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Jian Ghomeshi leaves court with his attorney Marie Henein. (REUTERS/Jenna Marie Wakani)


Jian Ghomeshi’s lawyer addresses criticism she “betrayed her gender”

By WITW Staff on March 31, 2016

Marie Henein, the defense lawyer of Canadian radio host Jian Ghomeshi who was acquitted last week on sexual assault charges has defended herself against accusations that she “betrayed her gender,” saying she was just doing her job. “I think justice was served,” Henein told the CBC in an interview. “Justice does not mean that you are guaranteed the result that you want,” she said, adding, “I think it is pretty significant that in one of the highest-profile cases, in one of the cases where everybody had an opinion … that you knew that you could walk into court and that there would be an impartial person that would decide on the evidence that is heard.”

Ghomeshi was found not guilty on four different counts of sexual assault and one of “choking to overcome resistance” during one of Canada’s most well-publicized trials in recent history. As the tough and sometimes theatrical defense lawyer, Henein became part of the narrative — and was criticized on social media for picking apart complainant’s testimonies, prompting people to use the hashtag #IBelieveSurvivors. “On a personal level if somebody wants to express their support [to a complainant], that’s their choice,” said Henein. “Hashtag I believe is not a legal principle, nor should it ever be.”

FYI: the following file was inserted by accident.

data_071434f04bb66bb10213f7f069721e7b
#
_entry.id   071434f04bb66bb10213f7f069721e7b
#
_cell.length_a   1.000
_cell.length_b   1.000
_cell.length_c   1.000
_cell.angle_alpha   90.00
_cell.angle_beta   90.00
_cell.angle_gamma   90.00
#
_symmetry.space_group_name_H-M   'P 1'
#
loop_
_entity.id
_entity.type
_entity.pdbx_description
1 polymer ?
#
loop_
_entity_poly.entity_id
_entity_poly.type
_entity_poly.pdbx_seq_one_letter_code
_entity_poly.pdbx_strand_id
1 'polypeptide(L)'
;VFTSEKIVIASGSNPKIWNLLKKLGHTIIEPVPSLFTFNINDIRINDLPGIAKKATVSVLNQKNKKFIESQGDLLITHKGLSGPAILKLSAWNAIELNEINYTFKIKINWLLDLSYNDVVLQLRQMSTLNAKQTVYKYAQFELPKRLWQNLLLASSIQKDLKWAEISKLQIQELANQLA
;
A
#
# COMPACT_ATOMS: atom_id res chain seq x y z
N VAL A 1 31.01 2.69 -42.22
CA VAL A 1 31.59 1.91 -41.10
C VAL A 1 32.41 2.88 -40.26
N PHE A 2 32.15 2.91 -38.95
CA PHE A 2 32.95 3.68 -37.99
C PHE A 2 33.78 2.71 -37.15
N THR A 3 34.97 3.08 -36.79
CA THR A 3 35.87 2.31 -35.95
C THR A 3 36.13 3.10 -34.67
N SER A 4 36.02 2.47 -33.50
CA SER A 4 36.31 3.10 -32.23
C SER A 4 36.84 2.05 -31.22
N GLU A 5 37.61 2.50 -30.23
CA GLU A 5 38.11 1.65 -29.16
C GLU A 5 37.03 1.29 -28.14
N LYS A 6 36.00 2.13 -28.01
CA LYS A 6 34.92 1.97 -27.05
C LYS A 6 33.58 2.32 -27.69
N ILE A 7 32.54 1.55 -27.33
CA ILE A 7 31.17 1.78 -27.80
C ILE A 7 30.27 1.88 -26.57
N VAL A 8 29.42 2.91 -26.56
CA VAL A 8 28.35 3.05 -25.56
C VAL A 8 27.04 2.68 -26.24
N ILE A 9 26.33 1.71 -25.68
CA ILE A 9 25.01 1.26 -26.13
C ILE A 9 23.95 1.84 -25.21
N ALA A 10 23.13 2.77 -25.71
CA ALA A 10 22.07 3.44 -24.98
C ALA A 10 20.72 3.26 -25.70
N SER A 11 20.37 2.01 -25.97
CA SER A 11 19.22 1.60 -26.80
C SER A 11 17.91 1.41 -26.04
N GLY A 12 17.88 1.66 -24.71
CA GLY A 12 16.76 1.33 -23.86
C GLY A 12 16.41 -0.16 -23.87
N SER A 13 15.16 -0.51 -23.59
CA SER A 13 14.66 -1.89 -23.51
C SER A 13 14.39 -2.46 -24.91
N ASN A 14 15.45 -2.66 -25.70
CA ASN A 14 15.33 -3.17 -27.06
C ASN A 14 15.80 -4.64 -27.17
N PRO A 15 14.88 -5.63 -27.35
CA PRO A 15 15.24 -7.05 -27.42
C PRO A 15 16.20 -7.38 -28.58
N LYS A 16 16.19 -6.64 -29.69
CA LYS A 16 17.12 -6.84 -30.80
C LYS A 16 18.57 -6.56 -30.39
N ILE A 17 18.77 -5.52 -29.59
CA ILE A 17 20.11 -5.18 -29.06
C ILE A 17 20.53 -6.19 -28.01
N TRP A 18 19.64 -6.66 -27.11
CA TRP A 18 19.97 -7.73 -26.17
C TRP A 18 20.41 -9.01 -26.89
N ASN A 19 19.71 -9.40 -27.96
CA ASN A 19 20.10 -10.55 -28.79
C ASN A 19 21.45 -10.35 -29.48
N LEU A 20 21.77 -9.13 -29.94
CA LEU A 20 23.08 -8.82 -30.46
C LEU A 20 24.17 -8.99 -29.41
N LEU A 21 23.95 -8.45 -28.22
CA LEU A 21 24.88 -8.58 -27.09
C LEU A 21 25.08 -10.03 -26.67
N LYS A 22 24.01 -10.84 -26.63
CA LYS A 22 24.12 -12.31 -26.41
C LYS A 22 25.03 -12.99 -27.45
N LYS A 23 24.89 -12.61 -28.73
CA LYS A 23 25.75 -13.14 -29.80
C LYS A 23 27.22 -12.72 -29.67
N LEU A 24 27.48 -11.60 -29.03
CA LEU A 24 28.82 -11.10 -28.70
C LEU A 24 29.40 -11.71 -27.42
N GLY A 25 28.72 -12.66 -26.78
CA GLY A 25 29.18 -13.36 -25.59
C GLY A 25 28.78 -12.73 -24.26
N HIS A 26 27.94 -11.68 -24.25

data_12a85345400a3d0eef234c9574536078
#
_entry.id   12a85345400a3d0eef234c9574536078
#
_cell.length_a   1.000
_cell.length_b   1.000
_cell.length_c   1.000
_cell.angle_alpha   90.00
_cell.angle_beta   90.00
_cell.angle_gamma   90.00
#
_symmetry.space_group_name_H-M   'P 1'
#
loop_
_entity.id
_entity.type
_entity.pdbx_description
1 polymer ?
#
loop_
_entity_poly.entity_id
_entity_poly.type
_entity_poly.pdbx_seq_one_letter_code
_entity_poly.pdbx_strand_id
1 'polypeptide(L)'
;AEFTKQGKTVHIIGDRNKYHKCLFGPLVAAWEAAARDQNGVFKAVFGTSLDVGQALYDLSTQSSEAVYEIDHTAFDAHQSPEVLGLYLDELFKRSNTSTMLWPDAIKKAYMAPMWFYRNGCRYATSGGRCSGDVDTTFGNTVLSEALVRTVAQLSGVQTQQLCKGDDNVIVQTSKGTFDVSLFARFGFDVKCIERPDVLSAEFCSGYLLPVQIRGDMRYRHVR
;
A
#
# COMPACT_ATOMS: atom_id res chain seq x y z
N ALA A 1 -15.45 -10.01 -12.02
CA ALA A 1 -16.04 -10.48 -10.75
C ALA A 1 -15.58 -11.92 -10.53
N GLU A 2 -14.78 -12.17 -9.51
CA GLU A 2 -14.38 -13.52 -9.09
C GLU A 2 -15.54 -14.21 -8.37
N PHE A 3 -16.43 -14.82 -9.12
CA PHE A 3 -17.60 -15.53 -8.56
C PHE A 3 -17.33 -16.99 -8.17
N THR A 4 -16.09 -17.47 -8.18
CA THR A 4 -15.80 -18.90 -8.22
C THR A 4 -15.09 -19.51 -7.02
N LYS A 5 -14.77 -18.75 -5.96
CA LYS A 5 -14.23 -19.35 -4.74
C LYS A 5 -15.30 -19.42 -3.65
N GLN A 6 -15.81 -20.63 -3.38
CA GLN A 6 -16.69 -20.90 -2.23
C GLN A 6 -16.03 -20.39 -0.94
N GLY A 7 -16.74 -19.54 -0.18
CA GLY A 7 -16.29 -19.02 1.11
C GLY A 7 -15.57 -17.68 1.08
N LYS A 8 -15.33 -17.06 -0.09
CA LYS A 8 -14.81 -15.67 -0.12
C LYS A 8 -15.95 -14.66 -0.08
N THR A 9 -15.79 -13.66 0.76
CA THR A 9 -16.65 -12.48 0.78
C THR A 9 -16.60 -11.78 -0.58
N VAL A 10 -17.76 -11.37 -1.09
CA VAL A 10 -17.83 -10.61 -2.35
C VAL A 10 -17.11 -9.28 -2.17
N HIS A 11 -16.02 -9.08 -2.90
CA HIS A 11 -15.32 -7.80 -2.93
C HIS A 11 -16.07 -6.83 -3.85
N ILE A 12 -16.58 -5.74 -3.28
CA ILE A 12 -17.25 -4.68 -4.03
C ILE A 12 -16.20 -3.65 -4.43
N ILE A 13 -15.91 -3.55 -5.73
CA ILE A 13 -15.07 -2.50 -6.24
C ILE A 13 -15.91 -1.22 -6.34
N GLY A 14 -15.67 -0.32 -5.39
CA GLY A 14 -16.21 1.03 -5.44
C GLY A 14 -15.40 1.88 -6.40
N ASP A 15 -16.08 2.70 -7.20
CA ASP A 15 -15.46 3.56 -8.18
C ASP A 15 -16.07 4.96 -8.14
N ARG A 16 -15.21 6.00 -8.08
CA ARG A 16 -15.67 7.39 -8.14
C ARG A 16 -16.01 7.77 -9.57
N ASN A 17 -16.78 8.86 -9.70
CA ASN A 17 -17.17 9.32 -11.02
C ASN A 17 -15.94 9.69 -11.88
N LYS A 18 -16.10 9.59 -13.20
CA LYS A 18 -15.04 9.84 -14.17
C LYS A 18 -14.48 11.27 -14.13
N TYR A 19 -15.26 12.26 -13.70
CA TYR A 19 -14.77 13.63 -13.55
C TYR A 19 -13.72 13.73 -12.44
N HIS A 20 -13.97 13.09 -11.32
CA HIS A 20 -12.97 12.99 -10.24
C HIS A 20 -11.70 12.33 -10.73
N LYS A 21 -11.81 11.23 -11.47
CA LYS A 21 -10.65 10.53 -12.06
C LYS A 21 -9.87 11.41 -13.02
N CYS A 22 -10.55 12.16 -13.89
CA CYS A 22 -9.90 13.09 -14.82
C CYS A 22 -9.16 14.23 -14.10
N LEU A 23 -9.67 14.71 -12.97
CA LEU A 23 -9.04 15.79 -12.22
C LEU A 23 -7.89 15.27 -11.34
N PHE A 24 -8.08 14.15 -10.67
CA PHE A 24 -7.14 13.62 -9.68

Henein is known as a feminist, who has often spoken up about the underrepresentation of women in law, causing many to be disappointed with her for taking up the defense of someone accused of sexual assault, which some saw as a betrayal of women.  “I respect their right to say it,” Henein said of that critique. “I don’t respect their opinion or agree with it. I know who I am, I know what my beliefs are, there’s no question in my mind and I don’t feel the need to have to justify myself,” adding that male lawyers would rarely be accused of such a thing if they had an opposing opinion, and claiming this case for her was just one like any other.

Some activists, however, pointed out that the Canadian legal system often fails at prosecuting sexual assault crimes, as only about 3 in every 1,000 cases leads to a conviction. While Henein agrees there is room for improvement there, she argued that the conversation on this topic “should be informed, should be dispassionate, and should be meaningful and should be objective.”

Read the full story at The Guardian.


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